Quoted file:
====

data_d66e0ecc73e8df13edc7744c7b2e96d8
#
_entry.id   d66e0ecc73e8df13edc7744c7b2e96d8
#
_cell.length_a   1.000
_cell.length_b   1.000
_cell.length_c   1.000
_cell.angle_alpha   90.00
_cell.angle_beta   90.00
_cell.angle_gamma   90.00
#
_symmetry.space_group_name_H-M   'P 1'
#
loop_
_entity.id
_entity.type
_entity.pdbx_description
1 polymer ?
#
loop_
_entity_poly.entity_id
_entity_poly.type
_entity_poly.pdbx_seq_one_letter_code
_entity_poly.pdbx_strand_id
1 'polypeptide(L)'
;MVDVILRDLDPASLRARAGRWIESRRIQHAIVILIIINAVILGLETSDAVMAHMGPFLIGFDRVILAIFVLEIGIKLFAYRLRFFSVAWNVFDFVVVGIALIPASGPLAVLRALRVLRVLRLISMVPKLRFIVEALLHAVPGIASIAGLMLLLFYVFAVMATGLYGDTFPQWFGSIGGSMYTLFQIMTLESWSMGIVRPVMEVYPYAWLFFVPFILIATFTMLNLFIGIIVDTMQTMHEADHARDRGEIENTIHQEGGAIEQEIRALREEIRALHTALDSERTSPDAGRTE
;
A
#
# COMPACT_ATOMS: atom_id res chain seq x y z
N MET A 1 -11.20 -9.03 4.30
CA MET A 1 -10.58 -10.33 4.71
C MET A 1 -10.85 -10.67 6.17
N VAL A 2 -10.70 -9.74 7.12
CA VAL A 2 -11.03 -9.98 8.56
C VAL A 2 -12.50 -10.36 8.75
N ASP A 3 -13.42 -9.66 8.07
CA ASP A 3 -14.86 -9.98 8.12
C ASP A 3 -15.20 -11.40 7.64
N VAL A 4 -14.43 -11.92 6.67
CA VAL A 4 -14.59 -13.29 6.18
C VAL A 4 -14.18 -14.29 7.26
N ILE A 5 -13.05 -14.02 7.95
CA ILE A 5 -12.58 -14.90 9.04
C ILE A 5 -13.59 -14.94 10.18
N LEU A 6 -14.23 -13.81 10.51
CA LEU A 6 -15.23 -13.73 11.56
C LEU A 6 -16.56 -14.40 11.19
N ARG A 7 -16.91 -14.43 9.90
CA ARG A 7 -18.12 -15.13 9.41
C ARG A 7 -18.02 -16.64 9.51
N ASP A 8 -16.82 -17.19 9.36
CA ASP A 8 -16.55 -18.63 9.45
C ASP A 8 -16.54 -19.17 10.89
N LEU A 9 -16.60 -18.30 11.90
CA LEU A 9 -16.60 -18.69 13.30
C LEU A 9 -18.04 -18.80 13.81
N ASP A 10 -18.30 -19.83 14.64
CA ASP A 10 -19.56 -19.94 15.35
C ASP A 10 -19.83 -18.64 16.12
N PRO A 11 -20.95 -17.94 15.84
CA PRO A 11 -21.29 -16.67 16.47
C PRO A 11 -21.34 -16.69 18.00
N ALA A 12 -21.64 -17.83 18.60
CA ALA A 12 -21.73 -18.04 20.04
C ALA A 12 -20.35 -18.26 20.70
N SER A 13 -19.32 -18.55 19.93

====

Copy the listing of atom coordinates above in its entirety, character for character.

data_d66e0ecc73e8df13edc7744c7b2e96d8
#
_entry.id   d66e0ecc73e8df13edc7744c7b2e96d8
#
_cell.length_a   1.000
_cell.length_b   1.000
_cell.length_c   1.000
_cell.angle_alpha   90.00
_cell.angle_beta   90.00
_cell.angle_gamma   90.00
#
_symmetry.space_group_name_H-M   'P 1'
#
loop_
_entity.id
_entity.type
_entity.pdbx_description
1 polymer ?
#
loop_
_entity_poly.entity_id
_entity_poly.type
_entity_poly.pdbx_seq_one_letter_code
_entity_poly.pdbx_strand_id
1 'polypeptide(L)'
;MVDVILRDLDPASLRARAGRWIESRRIQHAIVILIIINAVILGLETSDAVMAHMGPFLIGFDRVILAIFVLEIGIKLFAYRLRFFSVAWNVFDFVVVGIALIPASGPLAVLRALRVLRVLRLISMVPKLRFIVEALLHAVPGIASIAGLMLLLFYVFAVMATGLYGDTFPQWFGSIGGSMYTLFQIMTLESWSMGIVRPVMEVYPYAWLFFVPFILIATFTMLNLFIGIIVDTMQTMHEADHARDRGEIENTIHQEGGAIEQEIRALREEIRALHTALDSERTSPDAGRTE
;
A
#
# COMPACT_ATOMS: atom_id res chain seq x y z
N MET A 1 -11.20 -9.03 4.30
CA MET A 1 -10.58 -10.33 4.71
C MET A 1 -10.85 -10.67 6.17
N VAL A 2 -10.70 -9.74 7.12
CA VAL A 2 -11.03 -9.98 8.56
C VAL A 2 -12.50 -10.36 8.75
N ASP A 3 -13.42 -9.66 8.07
CA ASP A 3 -14.86 -9.98 8.12
C ASP A 3 -15.20 -11.40 7.64
N VAL A 4 -14.43 -11.92 6.67
CA VAL A 4 -14.59 -13.29 6.18
C VAL A 4 -14.18 -14.29 7.26
N ILE A 5 -13.05 -14.02 7.95
CA ILE A 5 -12.58 -14.90 9.04
C ILE A 5 -13.59 -14.94 10.18
N LEU A 6 -14.23 -13.81 10.51
CA LEU A 6 -15.23 -13.73 11.56
C LEU A 6 -16.56 -14.40 11.19
N ARG A 7 -16.91 -14.43 9.90
CA ARG A 7 -18.12 -15.13 9.41
C ARG A 7 -18.02 -16.64 9.51
N ASP A 8 -16.82 -17.19 9.36
CA ASP A 8 -16.55 -18.63 9.45
C ASP A 8 -16.54 -19.17 10.89
N LEU A 9 -16.60 -18.30 11.90
CA LEU A 9 -16.60 -18.69 13.30
C LEU A 9 -18.04 -18.80 13.81
N ASP A 10 -18.30 -19.83 14.64
CA ASP A 10 -19.56 -19.94 15.35
C ASP A 10 -19.83 -18.64 16.12
N PRO A 11 -20.95 -17.94 15.84
CA PRO A 11 -21.29 -16.67 16.47
C PRO A 11 -21.34 -16.69 18.00
N ALA A 12 -21.64 -17.83 18.60
CA ALA A 12 -21.73 -18.04 20.04
C ALA A 12 -20.35 -18.26 20.70
N SER A 13 -19.32 -18.55 19.93